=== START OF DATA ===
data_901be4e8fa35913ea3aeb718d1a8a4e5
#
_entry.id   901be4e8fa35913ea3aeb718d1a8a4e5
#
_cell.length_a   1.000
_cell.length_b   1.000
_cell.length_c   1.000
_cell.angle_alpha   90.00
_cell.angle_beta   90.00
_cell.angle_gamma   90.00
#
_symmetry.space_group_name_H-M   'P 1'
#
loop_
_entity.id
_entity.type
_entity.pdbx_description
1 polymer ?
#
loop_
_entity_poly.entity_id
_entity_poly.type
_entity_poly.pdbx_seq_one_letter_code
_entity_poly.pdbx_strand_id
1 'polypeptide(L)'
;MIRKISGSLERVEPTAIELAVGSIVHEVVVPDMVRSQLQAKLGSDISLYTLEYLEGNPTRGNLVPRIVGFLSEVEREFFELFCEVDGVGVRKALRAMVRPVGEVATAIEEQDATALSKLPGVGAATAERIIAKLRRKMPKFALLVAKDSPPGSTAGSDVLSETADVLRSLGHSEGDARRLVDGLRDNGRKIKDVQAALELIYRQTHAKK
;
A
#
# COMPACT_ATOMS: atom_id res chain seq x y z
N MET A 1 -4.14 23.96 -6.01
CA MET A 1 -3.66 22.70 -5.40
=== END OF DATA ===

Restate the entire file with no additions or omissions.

data_901be4e8fa35913ea3aeb718d1a8a4e5
#
_entry.id   901be4e8fa35913ea3aeb718d1a8a4e5
#
_cell.length_a   1.000
_cell.length_b   1.000
_cell.length_c   1.000
_cell.angle_alpha   90.00
_cell.angle_beta   90.00
_cell.angle_gamma   90.00
#
_symmetry.space_group_name_H-M   'P 1'
#
loop_
_entity.id
_entity.type
_entity.pdbx_description
1 polymer ?
#
loop_
_entity_poly.entity_id
_entity_poly.type
_entity_poly.pdbx_seq_one_letter_code
_entity_poly.pdbx_strand_id
1 'polypeptide(L)'
;MIRKISGSLERVEPTAIELAVGSIVHEVVVPDMVRSQLQAKLGSDISLYTLEYLEGNPTRGNLVPRIVGFLSEVEREFFELFCEVDGVGVRKALRAMVRPVGEVATAIEEQDATALSKLPGVGAATAERIIAKLRRKMPKFALLVAKDSPPGSTAGSDVLSETADVLRSLGHSEGDARRLVDGLRDNGRKIKDVQAALELIYRQTHAKK
;
A
#
# COMPACT_ATOMS: atom_id res chain seq x y z
N MET A 1 -4.14 23.96 -6.01
CA MET A 1 -3.66 22.70 -5.40